(ii) Whether not filing of evidence supporting the trademark application would be covered under the expression, “anything done under the Trademark Rules, 2002, which is saved by the Rule 158 of the Trademark Rules, 2017, and would still be governed by the Trademark Rules, 2002.

Court’s Disagreement with Mahesh Gupta vs Registrar of Trademarks & Anr

In the present case, the court disagreed with the decision of a coordinate bench in Mahesh Gupta vs Registrar of Trademarks & Anr., wherein the Court had held that the 2002 Rules would continue to adjudicate the proceedings initiated under the 2002 Rules.

However, the court in the present case interpreted the saving clause under 2017 Rules to mean that (only) actions taken, decisions made and rights granted under the 2002 Rules would be valid and will not be affected by the repeal. The court thus divided the events of the case into 2 parts- first, filing the application and the evidence; and second, the decision taken by the Registrar. The court held that filing of the trademark application and submitting the relevant evidence was done under the 2002 Rules, but the decision of rejecting the additional evidence was taken as per the 2017 Rules.

However, I believe that the reasoning of the Mahesh Gupta case was right on two prongs- firstly, the right to file evidence would essentially affect the vested substantial right of an individual (b) secondly, all the proceedings had been initiated when the 2002 rules were in force, which included filing of counter-statement, application of condonation of delay, etc.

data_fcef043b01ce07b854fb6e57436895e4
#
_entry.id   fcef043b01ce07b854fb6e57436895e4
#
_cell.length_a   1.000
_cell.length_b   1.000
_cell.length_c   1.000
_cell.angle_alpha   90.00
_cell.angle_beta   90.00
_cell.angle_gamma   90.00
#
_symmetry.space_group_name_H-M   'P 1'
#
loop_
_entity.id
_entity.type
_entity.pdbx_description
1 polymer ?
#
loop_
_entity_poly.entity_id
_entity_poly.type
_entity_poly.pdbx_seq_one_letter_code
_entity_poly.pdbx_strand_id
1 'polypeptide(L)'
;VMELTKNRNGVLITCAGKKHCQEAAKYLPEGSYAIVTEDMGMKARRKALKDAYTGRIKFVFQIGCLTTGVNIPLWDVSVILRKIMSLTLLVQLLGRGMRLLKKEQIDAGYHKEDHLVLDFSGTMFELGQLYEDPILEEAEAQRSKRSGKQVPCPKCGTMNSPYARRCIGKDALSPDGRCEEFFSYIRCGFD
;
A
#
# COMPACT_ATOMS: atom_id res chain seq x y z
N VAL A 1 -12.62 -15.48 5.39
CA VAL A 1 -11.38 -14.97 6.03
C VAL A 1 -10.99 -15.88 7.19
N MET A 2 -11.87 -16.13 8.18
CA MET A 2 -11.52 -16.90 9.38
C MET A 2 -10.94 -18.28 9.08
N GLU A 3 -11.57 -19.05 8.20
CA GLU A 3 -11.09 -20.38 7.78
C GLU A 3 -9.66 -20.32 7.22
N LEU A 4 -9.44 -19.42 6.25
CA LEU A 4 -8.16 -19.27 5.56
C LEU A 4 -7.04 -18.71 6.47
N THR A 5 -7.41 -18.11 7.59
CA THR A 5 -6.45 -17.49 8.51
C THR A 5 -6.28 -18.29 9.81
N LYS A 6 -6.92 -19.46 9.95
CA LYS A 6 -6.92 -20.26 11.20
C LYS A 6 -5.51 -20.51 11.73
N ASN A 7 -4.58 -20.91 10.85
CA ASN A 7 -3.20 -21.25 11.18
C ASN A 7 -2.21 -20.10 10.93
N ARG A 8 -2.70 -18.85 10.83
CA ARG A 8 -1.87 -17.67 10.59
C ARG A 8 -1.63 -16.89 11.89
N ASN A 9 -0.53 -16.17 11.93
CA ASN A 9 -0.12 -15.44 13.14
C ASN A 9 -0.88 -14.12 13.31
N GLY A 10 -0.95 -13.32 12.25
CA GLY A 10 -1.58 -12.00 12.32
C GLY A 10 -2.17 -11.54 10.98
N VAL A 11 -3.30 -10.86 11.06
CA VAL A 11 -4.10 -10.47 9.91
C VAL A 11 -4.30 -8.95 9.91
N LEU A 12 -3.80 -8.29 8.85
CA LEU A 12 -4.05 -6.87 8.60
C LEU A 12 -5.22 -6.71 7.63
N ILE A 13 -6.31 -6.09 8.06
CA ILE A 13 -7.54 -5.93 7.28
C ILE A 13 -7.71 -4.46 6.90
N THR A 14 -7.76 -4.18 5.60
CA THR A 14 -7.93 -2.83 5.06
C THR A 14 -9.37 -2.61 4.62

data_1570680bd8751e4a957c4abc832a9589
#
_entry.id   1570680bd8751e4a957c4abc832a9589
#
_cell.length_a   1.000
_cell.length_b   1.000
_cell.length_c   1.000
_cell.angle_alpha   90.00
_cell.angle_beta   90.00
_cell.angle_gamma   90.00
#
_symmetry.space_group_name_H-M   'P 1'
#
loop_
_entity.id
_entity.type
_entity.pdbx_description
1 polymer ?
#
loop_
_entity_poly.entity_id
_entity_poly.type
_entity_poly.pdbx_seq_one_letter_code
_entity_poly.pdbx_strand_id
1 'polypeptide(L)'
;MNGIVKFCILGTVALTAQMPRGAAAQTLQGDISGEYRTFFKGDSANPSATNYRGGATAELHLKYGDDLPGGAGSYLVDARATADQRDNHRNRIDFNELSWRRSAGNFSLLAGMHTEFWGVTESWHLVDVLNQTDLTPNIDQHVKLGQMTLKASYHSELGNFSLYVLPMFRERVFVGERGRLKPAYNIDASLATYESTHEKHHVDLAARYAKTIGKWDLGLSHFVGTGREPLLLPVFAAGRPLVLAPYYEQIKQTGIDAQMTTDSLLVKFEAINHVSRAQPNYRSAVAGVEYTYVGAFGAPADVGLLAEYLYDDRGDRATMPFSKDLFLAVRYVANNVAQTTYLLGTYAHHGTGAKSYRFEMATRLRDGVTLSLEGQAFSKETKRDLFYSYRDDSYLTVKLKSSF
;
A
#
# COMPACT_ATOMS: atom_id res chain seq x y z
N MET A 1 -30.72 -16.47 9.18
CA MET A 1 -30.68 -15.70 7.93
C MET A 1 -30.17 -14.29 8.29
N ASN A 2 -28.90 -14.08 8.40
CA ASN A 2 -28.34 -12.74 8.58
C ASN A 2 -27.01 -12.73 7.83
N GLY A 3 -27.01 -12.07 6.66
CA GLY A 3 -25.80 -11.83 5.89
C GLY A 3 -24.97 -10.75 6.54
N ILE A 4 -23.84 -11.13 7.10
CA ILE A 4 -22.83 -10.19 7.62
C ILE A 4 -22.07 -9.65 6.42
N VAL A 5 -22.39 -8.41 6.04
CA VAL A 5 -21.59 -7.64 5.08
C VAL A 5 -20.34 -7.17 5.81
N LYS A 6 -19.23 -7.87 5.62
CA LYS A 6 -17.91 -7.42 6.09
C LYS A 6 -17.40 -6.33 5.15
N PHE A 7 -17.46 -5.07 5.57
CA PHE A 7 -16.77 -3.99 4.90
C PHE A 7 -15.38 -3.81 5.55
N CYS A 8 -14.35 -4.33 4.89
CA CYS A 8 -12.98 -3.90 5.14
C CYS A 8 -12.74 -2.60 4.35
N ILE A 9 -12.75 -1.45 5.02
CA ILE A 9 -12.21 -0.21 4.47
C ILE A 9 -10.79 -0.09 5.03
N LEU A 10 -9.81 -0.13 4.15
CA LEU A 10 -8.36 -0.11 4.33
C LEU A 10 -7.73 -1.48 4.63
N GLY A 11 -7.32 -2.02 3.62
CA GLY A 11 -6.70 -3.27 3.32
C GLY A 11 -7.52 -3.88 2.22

Procedural Rights vs Substantive Rights

The Delhi High Court’s reasoning for arguing in favour of a retrospective application of the 2017 Rules was centered around the fact that the filing of evidence in support of the application is per se a procedural law and not a substantive one. For this, the court relied on a catena of judgments by the Supreme Court, such as SEBI vs Classic Credit, Thirumalai Chemicals vs Union of India, where it is held that procedural amendments are presumed to have retrospective efficacy unless declared otherwise.

However, the essential question is if the cause of action accrued earlier and a party had acted upon the procedural aspects then won’t denying them those procedural rights in light of the new Rules, result in a denial of procedural justice and fairness? Why do the procedural rules have to be looked at from the viewpoint of being a channel to the fulfillment of substantive rights?

Another reasonable apprehension regarding strict bifurcation of procedural and substantive rights is that it is very much possible that even though an act might appear to be prima facie procedural, it is very much capable of depriving an individual person of his substantive rights

Intertwined Nature of Procedural and Substantive Laws:  Vested Substantive Rights in Procedural Law

A literal reading of the procedural and the substantive laws might sometimes result in unjust results, depriving individuals of his rights. Therefore, the Supreme Court in a number of cases have given recognition to the principle of ‘vested substantive rights in procedural law’. For instance, in the case of Videocon International Ltd. v. Securities and Exchange Board of India, the court had held that the vested substantive right of an individual would include what was there at the initial stage of the dispute, and, that a vested substantive right can be availed of, irrespective of the law which prevails at the date when the impugned order is passed or law is availed. Similarly, in the case of Commissioner of Income Tax, Orissa vs Dhadi Sahu, the court had held that even though a litigant does not have a vested right in the procedural law, but where the question involved is that of a change in the forum, it is not only a question of procedure, thereby recognizing the aspects of substantive rights within the procedural rights.